Below are some useful links get more information and keep yourself and loved ones safe.
The season of a smoky Canberra might be drawing to a close, but what about next time this happens? You don’t want to be at the mercy of the weather and a shift in wind patterns that bring in smoke that unhealthy for you to breathe in.
The Earth is slowly warming and wildfires are expected to become more prevalent in the coming decades. According an article published by the Australian National University breathing smoky air can irritate airways, and poses an especially serious risk to:
- People who have heart or lung diseases, such as coronary artery disease or asthma.
- Older people due to their increased susceptibility to heart and lung diseases.
- Young children whose airways are still developing, and breathe more air, proportionally speaking, than adults do.
- Pregnant women
What is in wildfire smoke?
Wildfire smoke is a shifting blend of gases and particles, including carbon dioxide, water vapor, carbon monoxide, hydrocarbons and other organic chemicals, nitrogen oxides and trace minerals. The worst part about smoke are the particulate matters, the tiny bits of feathery ash and dust-like soot, mostly invisible to the eye.
A lot of the particulate matter is less than 10 microns wide, known as PM 10. (A human hair is about 60 microns wide).
Avoid making your indoor air worse
You need to start by keep your windows and doors shut.
Your air conditioning unit is effective as a smoke filter, provided your house is well sealed against drafts and external air. Try to maintain the air quality inside by keeping openings secured and don’t smoke, burn candles, vacuum, or use your oven to avoid stirring up particles already inside your home. Turn bathroom fans and window units off.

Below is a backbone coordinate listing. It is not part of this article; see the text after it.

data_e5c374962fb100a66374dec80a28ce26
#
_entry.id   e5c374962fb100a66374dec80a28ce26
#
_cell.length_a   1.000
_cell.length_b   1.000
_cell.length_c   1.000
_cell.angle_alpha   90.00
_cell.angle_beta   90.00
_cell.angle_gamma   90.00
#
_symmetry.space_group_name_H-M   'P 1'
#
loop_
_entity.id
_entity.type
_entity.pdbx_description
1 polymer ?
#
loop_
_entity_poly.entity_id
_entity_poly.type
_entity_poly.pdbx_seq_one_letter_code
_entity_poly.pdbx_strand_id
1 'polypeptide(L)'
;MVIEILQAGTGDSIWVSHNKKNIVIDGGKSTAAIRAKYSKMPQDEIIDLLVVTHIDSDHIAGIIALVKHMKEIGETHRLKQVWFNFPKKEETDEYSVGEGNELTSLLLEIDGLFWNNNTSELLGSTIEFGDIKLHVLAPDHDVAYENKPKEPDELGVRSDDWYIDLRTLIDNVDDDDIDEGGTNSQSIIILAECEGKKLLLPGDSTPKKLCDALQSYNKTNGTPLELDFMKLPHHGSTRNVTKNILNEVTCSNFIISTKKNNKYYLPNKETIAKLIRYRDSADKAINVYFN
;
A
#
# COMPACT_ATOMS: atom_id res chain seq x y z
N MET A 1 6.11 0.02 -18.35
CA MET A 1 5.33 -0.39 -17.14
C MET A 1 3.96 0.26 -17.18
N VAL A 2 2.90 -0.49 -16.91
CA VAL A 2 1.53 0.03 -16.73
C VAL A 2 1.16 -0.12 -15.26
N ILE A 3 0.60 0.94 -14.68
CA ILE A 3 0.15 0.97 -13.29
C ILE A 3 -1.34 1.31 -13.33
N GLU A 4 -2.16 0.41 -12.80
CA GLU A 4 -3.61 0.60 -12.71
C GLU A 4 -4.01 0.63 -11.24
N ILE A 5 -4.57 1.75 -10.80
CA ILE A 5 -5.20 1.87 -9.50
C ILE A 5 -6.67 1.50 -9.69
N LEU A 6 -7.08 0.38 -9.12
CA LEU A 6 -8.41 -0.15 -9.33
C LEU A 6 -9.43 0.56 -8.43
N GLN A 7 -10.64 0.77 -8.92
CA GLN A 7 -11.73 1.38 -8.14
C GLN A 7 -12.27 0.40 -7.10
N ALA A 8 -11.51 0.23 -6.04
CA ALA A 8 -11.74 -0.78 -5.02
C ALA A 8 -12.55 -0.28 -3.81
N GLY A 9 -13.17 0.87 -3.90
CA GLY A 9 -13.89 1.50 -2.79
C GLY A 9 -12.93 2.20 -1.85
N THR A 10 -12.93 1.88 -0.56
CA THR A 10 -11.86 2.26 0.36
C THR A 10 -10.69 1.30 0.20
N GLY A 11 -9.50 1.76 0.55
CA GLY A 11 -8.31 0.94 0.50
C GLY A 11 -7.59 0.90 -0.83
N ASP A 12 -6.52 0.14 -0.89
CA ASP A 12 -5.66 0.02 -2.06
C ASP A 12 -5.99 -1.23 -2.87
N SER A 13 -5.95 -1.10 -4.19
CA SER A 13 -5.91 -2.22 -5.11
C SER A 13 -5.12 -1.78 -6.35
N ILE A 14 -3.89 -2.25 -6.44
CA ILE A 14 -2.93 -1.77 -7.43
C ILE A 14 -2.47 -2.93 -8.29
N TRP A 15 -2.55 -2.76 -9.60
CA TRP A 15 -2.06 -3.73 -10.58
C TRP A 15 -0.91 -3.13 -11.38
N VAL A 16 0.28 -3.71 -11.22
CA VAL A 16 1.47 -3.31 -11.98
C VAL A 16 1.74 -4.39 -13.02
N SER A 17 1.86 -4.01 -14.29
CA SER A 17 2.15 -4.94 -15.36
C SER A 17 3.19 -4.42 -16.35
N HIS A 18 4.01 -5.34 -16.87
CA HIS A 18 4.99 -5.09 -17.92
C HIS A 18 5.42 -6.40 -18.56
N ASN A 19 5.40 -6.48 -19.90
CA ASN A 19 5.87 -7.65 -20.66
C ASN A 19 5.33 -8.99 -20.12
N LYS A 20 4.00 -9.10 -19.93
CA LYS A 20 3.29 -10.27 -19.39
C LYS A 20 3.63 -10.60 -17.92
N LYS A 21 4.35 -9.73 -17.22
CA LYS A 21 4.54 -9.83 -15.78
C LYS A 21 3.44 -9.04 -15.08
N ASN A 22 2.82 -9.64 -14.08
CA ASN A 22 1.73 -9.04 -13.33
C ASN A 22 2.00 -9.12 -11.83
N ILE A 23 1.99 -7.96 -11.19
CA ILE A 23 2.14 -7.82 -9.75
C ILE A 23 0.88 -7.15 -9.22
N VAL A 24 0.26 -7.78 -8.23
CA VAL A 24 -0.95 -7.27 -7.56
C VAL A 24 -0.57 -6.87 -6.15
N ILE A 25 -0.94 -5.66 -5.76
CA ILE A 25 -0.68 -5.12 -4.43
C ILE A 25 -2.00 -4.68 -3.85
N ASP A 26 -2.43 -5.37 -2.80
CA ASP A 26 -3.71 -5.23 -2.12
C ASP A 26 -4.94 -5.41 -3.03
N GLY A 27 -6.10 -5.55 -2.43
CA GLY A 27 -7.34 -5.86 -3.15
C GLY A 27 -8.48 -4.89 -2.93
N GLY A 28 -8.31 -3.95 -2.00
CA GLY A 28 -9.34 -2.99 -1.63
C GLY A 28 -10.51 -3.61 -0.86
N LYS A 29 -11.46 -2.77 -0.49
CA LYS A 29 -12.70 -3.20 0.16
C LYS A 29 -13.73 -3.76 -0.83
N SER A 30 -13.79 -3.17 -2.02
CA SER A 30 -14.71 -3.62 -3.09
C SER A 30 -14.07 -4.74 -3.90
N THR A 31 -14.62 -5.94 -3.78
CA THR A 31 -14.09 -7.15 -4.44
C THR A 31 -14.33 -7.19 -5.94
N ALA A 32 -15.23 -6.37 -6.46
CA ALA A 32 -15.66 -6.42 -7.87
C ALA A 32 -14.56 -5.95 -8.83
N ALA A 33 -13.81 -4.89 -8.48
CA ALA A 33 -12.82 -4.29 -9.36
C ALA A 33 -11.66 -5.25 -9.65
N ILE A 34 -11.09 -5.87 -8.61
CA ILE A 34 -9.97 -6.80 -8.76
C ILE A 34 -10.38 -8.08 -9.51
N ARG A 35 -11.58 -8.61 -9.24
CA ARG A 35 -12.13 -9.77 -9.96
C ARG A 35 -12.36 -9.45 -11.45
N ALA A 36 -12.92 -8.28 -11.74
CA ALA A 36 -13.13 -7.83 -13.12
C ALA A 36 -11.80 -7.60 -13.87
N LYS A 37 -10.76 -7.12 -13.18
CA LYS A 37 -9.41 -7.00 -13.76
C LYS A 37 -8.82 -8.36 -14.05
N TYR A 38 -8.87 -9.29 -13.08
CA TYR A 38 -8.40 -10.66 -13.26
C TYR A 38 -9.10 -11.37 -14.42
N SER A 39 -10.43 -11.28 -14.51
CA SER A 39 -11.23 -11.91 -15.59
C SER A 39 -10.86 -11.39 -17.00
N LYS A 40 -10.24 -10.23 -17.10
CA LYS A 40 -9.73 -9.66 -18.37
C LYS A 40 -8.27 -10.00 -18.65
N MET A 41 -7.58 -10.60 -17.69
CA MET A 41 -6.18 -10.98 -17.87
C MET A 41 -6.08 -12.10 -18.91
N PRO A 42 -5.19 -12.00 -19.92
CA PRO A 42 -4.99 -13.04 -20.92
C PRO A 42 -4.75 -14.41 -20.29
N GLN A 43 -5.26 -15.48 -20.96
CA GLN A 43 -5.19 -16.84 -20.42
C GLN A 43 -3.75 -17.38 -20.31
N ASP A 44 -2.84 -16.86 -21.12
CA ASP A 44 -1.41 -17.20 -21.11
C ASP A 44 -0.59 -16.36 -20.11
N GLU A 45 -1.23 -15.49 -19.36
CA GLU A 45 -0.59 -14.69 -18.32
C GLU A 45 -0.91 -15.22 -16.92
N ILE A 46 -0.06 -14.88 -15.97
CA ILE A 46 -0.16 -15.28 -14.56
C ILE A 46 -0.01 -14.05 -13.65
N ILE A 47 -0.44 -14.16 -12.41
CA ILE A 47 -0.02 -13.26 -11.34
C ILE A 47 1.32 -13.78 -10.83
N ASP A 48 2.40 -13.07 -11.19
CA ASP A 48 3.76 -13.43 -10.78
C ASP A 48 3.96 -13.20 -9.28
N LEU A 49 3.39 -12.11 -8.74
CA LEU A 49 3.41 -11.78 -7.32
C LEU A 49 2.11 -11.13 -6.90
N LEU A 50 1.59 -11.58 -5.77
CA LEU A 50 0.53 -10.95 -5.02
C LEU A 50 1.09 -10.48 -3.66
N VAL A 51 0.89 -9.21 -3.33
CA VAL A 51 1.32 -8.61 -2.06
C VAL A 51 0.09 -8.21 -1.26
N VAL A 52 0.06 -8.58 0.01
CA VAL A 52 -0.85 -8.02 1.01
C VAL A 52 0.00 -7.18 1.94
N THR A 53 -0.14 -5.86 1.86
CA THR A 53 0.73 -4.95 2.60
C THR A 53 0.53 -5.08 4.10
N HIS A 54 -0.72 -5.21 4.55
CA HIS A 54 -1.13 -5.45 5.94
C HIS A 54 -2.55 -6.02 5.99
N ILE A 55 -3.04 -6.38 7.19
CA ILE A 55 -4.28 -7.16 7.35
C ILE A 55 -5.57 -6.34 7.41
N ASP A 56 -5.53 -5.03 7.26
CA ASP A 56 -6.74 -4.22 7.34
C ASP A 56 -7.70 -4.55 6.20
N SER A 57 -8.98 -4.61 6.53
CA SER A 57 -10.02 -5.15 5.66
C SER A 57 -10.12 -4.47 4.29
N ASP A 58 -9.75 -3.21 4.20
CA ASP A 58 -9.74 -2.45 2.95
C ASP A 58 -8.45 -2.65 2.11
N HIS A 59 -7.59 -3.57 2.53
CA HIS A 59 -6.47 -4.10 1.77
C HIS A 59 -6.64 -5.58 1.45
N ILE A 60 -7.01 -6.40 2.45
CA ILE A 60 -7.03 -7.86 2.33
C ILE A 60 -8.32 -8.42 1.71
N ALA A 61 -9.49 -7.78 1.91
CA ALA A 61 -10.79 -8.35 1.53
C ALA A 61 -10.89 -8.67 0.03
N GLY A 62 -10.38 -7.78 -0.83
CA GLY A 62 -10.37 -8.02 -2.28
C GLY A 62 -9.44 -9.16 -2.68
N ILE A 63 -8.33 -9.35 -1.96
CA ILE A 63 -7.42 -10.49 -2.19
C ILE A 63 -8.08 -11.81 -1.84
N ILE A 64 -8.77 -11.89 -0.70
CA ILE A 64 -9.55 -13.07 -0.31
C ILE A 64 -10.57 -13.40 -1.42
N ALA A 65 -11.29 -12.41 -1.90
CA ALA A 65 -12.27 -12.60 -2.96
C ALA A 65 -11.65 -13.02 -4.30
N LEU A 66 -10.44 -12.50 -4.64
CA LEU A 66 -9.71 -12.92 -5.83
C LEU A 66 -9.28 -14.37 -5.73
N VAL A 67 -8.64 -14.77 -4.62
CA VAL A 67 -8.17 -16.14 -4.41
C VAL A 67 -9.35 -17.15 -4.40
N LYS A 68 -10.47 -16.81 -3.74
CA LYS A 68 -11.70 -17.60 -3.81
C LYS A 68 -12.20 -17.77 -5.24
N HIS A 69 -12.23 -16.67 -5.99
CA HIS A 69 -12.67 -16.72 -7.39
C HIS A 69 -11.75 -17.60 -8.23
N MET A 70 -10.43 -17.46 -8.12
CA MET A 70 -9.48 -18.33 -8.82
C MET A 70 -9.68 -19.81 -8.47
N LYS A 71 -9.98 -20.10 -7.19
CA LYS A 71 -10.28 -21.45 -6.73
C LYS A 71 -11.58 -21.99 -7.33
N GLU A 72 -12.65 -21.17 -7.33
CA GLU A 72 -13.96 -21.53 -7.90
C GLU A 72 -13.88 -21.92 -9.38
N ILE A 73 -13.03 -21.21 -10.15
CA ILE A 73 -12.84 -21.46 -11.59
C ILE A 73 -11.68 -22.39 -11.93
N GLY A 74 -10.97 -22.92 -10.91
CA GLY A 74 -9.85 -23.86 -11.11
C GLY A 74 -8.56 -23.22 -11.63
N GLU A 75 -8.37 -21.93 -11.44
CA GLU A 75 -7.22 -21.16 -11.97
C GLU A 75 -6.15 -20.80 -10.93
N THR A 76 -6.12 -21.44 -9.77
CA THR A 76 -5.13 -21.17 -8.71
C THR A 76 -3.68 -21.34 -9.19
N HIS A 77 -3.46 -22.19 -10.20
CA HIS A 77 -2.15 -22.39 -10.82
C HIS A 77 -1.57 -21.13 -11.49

Bathroom fans and window box fans commonly pull outside air into your home, so they should be shut off during smoky conditions.
Can I use my Air Conditioner while there is a lot of smoke outside?
In most cases, your home air conditioner recycles the air within the home. Every time the air passes through your air conditioning filter, the air is cleaned, and because there is no polluted air entering your home, the air remains quite clean and safe. If your air conditioner has a ‘Fresh Air’ function, you need to turn this off. This feature allows air from outside to enter the air conditioning system, any air drawn from outside risks bringing in bushfire smoke and the harmful contaminants you want to keep out.
Don’t use an evaporative AV during smoky conditions Evaporative systems draw air in from outside the house and push it through water-laden filter pads for cooling draw in other contaminants, such as smoke particles.
Now that you know what Air Conditioner unit you can’t use during a bushfire, what AC units can you use?
If your AC is a split system, an inverter or ducted system, you can use any of these when there is a lot of smoke present. While your outside unit expels a lot of hot air, that air isn’t coming from inside your home and being replaced with outside air. Air conditioners are heat exchangers. They use a closed coolant system to absorb heat from the air inside your home and use powerful fans to push a lot of outside air over that same coolant system, suck out the heat, and exhaust that heated air back outdoors.
If you have a heating system (gas furnace) or a cooling system you’re not currently using, turn the fan on at your thermostat. For the best possible air quality in your home, consider installing an electrostatic whole home air filter or heat recovery ventilator, which provides you with a continuous stream of fresh air.
A Split System – the way split system air conditioning works is that the condenser sits outside and manages the heat expulsion, while the head unit inside the house re-circulates and manages the airflow and temperature. The condenser only manages external air so it has no capacity to draw smoke into your house. Having an inverter in your in your AC allows large units to ramp down and use little power when their load and capacity is not required.
Make sure you have the right filter Start by making sure you have a fresh filter for your system with a backup ready to go. To choose the right filter, consider the Minimum Efficiency Reporting Value (MERV) rating. Filters that are MERV 13-16 are expected to reduce indoor particulars as much as 95%. Filters with a High Efficiency Particulate Air (HEPA) rating, (or MERV 17-20) will reduce particulates in your home even more. You might also consider an air filter with activated carbon. Carbon air filters are designed to filter volatile organic compounds (VOCs) from gases in your home through a bed of activated carbon (also called activated charcoal).